From Gabon, we entered Congo, driving on dusty roads to Dolisie and then Brazzaville. Along with neighbouring Kinshasa, Brazzaville is home to the ‘sapeurs’, who place a high priority on sharp clothes and looking stylish. We met some of Brazzaville’s finest on a Saturday night, including Brazza’s oldest sapeur at 82 years old – and still dressed a lot better than most of us were at that point in the trip! The trip ended with a visit to the Lesio Louna gorilla reserve, a couple of hours north of the capital, where we stayed in a beautiful camp in the forest, with baby gorillas on a nearby island, and looked for their relatives along the river banks.

This is not an easy trip – long drives, bad roads and obstinate policemen all took their toll on our patience at some point during the trip. But it showed a side of Africa that makes no concessions to tourism, Africa as it is, not how we may want it to be. There is no tourist trail whatsoever here, and this trip was the result of painstaking research – how to connect with the Babongo people and be sure they would allow us to camp with them, how to be sure we could witness the Bwiti ceremony, where to find the sapeurs on a Saturday night – that made it an utterly unique, and pioneering, experience.

For real Africa enthusiasts only, our 2016 departure is ready to book – full details here…..


We’ve also spent time in Ivory Coast earlier this month. Off limits for a while due to civil war and social tensions, Ivory Coast is much less developed for tourism than better known neighbours like Ghana and Burkina Faso, yet has a certain charm better suited for experienced travellers to the continent. Old colonial towns like Grand Bassam and Sassandra hug the coastline, with old French buildings and colourful fishing ports to explore, and a little further north lies the ‘unusual’ capital Yamoussoukro, with reputedly the largest church in the world, a monument to the excesses of the country’s first president. Around the northern capital of Korhogo lie the villages of the Senoufou people, who still follow the animist traditions of old and maintain wonderfully decorated fetish houses, adorned with the skulls of recent animal sacrifices. Deep in the bush lies the small town of Kong, home to one of West Africa’s most impressive traditional mosques, while further afield and close to the border with Burkina are the villages of the Lobi people, where one can still find old women with elaborate lip piercings. As with much of Africa, the roads are often poorly maintained, the cities crowded and the infrastructure lacking, but look beyond this and you can still find ancient traditions, picturesque adobe villages and a very vibrant nation that welcomes visitors effusively. Our next available departure is in March 2016 – details here.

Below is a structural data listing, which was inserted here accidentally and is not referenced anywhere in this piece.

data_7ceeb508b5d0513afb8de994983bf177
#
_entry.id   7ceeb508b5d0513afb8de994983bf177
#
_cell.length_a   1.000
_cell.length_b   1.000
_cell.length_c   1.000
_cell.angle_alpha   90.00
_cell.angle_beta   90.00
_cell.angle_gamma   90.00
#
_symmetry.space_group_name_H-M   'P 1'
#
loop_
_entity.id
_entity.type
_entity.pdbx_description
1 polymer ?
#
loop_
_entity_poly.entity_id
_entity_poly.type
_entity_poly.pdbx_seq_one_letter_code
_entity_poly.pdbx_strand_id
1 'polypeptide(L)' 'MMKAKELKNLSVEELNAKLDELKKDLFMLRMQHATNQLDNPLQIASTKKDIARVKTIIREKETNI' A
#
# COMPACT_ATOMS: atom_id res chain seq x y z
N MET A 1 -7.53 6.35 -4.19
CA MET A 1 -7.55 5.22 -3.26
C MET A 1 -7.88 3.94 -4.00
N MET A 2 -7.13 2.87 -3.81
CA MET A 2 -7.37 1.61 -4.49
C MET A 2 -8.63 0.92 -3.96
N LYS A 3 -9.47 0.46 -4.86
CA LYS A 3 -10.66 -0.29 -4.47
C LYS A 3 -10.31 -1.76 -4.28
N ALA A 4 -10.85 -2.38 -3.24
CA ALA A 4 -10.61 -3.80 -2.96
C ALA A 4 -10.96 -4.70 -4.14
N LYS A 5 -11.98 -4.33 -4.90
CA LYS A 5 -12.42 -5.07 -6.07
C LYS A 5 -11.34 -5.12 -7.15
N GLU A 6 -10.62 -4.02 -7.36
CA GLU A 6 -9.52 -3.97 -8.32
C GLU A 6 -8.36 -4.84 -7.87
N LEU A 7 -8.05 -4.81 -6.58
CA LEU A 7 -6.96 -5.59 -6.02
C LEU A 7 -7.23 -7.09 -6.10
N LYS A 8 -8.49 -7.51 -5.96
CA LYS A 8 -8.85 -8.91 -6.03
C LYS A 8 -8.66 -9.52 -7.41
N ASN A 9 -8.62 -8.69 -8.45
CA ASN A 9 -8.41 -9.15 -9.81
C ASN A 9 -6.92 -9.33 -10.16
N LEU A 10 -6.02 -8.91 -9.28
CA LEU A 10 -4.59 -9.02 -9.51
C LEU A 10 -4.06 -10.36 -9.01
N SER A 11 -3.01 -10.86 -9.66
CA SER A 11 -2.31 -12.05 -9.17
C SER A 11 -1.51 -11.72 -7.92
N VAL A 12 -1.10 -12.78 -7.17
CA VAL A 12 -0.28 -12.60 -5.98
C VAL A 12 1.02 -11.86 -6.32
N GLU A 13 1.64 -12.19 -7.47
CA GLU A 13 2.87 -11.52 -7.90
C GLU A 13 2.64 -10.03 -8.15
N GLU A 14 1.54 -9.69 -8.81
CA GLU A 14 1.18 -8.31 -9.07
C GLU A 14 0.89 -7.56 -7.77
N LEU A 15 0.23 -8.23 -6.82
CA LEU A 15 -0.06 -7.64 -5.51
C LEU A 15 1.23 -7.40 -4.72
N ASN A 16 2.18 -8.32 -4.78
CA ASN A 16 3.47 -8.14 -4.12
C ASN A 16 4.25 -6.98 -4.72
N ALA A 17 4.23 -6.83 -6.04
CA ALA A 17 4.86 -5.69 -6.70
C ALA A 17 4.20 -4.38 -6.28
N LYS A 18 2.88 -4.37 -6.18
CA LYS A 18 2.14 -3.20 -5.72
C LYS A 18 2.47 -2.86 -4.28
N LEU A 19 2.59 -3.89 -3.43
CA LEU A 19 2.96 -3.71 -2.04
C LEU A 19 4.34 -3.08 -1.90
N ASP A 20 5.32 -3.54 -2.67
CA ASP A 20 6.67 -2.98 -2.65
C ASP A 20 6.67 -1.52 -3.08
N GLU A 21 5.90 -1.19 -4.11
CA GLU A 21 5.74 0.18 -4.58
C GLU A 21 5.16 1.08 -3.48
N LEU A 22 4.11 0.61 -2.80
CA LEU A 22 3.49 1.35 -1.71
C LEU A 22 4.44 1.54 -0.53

That’s it from us, until next time….

The Native Eye Team